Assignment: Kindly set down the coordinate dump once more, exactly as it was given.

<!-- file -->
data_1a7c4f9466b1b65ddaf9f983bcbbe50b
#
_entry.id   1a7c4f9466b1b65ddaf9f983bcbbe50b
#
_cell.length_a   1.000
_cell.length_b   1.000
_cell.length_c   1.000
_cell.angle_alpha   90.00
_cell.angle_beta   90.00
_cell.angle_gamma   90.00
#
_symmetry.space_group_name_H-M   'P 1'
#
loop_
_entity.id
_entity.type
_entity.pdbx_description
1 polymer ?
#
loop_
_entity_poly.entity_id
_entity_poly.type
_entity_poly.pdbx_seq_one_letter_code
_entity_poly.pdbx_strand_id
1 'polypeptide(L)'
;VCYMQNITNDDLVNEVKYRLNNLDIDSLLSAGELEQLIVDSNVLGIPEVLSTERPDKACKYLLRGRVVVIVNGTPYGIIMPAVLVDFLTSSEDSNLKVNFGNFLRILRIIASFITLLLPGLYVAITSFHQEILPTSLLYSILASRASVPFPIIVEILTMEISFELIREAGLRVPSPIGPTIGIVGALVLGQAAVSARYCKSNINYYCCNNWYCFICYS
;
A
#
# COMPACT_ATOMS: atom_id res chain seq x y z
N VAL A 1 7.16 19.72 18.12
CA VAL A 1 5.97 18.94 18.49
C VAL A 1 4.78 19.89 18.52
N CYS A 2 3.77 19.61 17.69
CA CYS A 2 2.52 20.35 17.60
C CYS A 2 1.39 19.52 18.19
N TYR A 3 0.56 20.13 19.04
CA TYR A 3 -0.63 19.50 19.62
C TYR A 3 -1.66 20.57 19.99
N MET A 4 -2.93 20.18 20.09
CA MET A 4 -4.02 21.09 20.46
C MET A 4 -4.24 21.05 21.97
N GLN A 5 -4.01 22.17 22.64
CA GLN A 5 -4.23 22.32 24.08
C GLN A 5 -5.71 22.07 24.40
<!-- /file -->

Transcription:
data_1a7c4f9466b1b65ddaf9f983bcbbe50b
#
_entry.id   1a7c4f9466b1b65ddaf9f983bcbbe50b
#
_cell.length_a   1.000
_cell.length_b   1.000
_cell.length_c   1.000
_cell.angle_alpha   90.00
_cell.angle_beta   90.00
_cell.angle_gamma   90.00
#
_symmetry.space_group_name_H-M   'P 1'
#
loop_
_entity.id
_entity.type
_entity.pdbx_description
1 polymer ?
#
loop_
_entity_poly.entity_id
_entity_poly.type
_entity_poly.pdbx_seq_one_letter_code
_entity_poly.pdbx_strand_id
1 'polypeptide(L)'
;VCYMQNITNDDLVNEVKYRLNNLDIDSLLSAGELEQLIVDSNVLGIPEVLSTERPDKACKYLLRGRVVVIVNGTPYGIIMPAVLVDFLTSSEDSNLKVNFGNFLRILRIIASFITLLLPGLYVAITSFHQEILPTSLLYSILASRASVPFPIIVEILTMEISFELIREAGLRVPSPIGPTIGIVGALVLGQAAVSARYCKSNINYYCCNNWYCFICYS
;
A
#
# COMPACT_ATOMS: atom_id res chain seq x y z
N VAL A 1 7.16 19.72 18.12
CA VAL A 1 5.97 18.94 18.49
C VAL A 1 4.78 19.89 18.52
N CYS A 2 3.77 19.61 17.69
CA CYS A 2 2.52 20.35 17.60
C CYS A 2 1.39 19.52 18.19
N TYR A 3 0.56 20.13 19.04
CA TYR A 3 -0.63 19.50 19.62
C TYR A 3 -1.66 20.57 19.99
N MET A 4 -2.93 20.18 20.09
CA MET A 4 -4.02 21.09 20.46
C MET A 4 -4.24 21.05 21.97
N GLN A 5 -4.01 22.17 22.64
CA GLN A 5 -4.23 22.32 24.08
C GLN A 5 -5.71 22.07 24.40